So I confronted Careerbuilder about them sending my resume info to HiringMax and was told by a manager they never did any such thing. Then I confronted this “Fred” at HiringMax and he kept claiming CB sent him my info. I asked him how can that be when they said they never did any such thing and my resume was off their site for 2 months? Then he got really rude and, long story short finally said he would take my info off their site, but after searching this company/person out more, I found Ripoff Report complaints from employees and customers that said he would send employees to other companies job fairs to get/sometimes steal people’s info from their lists.

We have seen too many complaints like this about CareerBuilder for me to just cast it off as one person’s bad experience. Monster.com and Yahoo Hot Jobs post plenty of junk jobs (ever search for “telecommuting?” Don’t.), but I’ve never heard of people being directly contacted by fraudsters who say they got their resume from Monster.

Just be extra cautious. As the number of people searching for work increases, so does the number of scum-sucking bottom feeders who are working hard to take your last grocery money from you.

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9 Comments

  1. I hear ya! There are so many bogus jobs posted on CB!~ The ones I gat a charge from are when a job that has been on the board for weeks suddenly shows up as “NEW” “NEW” “NEW”!! FRAUD!!

    Reply
  2. I’ve been getting responses from jobs I apply to on Craigslist. The problem is they want me to give them a credit report BEFORE they set up an interview. They even recommend a specific credit reporting website. RED FLAG!!!
    I wouldn’t be surprised that there are other job searching websites with phony job ads that want a pre-interview credit report.

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  3. Joe: I didn’t KNOW that this was what IGM was doing… Especially the part about WHO owns the content for a given website… This is scary!! But having gotten this far into it, (1 year) about the only choice I have is to continue writing those stupid $5 articles to try to re-coup the exorbitant fees I already paid…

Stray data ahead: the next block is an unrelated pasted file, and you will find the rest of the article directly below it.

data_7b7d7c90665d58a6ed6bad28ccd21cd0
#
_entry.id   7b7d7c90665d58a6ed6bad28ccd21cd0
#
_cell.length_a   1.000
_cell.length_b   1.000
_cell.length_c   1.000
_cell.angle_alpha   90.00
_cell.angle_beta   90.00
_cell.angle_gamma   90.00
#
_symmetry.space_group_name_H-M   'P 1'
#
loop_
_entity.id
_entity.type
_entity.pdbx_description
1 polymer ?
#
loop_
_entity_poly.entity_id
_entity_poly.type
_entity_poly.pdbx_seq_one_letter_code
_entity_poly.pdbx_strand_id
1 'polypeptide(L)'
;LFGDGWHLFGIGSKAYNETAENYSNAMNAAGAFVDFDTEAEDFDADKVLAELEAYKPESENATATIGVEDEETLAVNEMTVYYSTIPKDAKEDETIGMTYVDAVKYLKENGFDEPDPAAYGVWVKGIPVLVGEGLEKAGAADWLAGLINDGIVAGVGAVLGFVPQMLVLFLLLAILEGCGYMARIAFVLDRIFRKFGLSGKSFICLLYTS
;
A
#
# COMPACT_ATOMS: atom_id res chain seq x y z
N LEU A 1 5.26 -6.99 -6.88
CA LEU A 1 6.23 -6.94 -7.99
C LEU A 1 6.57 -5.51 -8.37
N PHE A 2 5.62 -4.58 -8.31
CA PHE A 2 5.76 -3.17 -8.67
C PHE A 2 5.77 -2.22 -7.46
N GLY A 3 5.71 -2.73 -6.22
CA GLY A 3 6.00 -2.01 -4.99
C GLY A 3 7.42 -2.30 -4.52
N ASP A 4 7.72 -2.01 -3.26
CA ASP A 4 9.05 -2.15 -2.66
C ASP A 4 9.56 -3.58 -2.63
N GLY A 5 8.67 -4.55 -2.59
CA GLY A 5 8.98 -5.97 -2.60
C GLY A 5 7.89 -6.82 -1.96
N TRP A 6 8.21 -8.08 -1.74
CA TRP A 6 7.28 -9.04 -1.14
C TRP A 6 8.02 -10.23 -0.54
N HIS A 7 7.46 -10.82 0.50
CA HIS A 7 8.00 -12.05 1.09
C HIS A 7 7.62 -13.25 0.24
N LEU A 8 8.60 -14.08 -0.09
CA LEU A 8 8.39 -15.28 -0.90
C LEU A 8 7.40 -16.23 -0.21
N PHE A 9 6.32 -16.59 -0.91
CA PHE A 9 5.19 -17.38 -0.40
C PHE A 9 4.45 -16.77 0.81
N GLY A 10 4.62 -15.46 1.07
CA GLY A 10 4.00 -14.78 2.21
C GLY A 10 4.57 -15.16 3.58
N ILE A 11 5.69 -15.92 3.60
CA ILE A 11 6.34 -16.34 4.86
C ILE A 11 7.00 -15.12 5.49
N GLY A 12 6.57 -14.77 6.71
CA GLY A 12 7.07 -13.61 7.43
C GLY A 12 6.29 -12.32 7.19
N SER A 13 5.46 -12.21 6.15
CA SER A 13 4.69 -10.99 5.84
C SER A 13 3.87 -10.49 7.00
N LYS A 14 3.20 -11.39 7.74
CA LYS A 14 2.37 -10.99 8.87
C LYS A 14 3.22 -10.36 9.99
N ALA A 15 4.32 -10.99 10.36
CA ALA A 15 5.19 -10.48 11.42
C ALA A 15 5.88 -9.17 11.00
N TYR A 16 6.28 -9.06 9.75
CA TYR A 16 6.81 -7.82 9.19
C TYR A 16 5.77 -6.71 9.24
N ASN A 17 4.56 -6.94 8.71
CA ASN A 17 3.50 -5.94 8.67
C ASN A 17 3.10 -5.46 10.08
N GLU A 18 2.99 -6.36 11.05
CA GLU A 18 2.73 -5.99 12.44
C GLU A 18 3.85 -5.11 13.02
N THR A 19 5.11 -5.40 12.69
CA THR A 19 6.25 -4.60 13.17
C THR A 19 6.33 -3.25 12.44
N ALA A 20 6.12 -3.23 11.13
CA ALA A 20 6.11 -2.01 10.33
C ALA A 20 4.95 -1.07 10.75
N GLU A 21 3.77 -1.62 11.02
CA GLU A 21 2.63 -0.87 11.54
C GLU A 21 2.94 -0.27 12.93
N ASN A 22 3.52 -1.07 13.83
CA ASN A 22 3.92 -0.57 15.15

Reply
    1. Elaine, no, continuing is NOT the only choice you have. How much time does each of those $5 articles cost you? If you continue to do what you’ve always done, you’ll always get what you’lve always gotten.

  4. DUH,excuse my brain fart Joe , I was thinking of temporary services and not recruiters. My allergies are killing me right now. Great info on industry job boards too.

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  5. Jon, are you a job seeker? Recruiters should never charge you–their fee is paid by the employer.

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  6. Any suggestions to recruiters that don’t charge? checked out about 10 of them and they all charge a fee.

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  7. I used to work in the recruiting industry, so I have a bit of insight as to how the job boards work. First of all, CB has better rates than Monster, which is why it’s more attractive to scammers. Also, when you post your resume on any job board, people who have signed up as employers can search your resume using any search terms they want. Posting your resume is just asking for it. Company reps may post legit jobs on the boards, but they almost never search the boards for candidates. If you do get a legitimate response, it will likely be from a recruiter, so don’t rule them out because they can connect you to a decent job. Just remember what’s been preached on this site – NEVER pay anyone to get a job. Recruiters should get paid by the hiring company, not the candidates.

    If you do want to use job boards to find a job, pick more industry specific boards. An online search can help you find them.

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  8. Many thanks for your brilliant article about Career Builder. Last year I originally thought they sounded like an excellent source only to find out that what a mistake I made in posting my resume. There were actually several jobs listed for which I knew the company and the principals. I called one of the Human Resource departments only to find out that Career Builder was using their name without being under any type of contract.

    How frustrating–I see the spam for the Nigerian Lotteries, the pleas for help and my personal despised one–the Western Union scam but then we find an employment agency that sounds so very plausible. and yet another scam.

    I think I will go work for 7/11 and dumb down:) Only teasing I have ideas to run by Steve and it is just a matter of time.

    Reply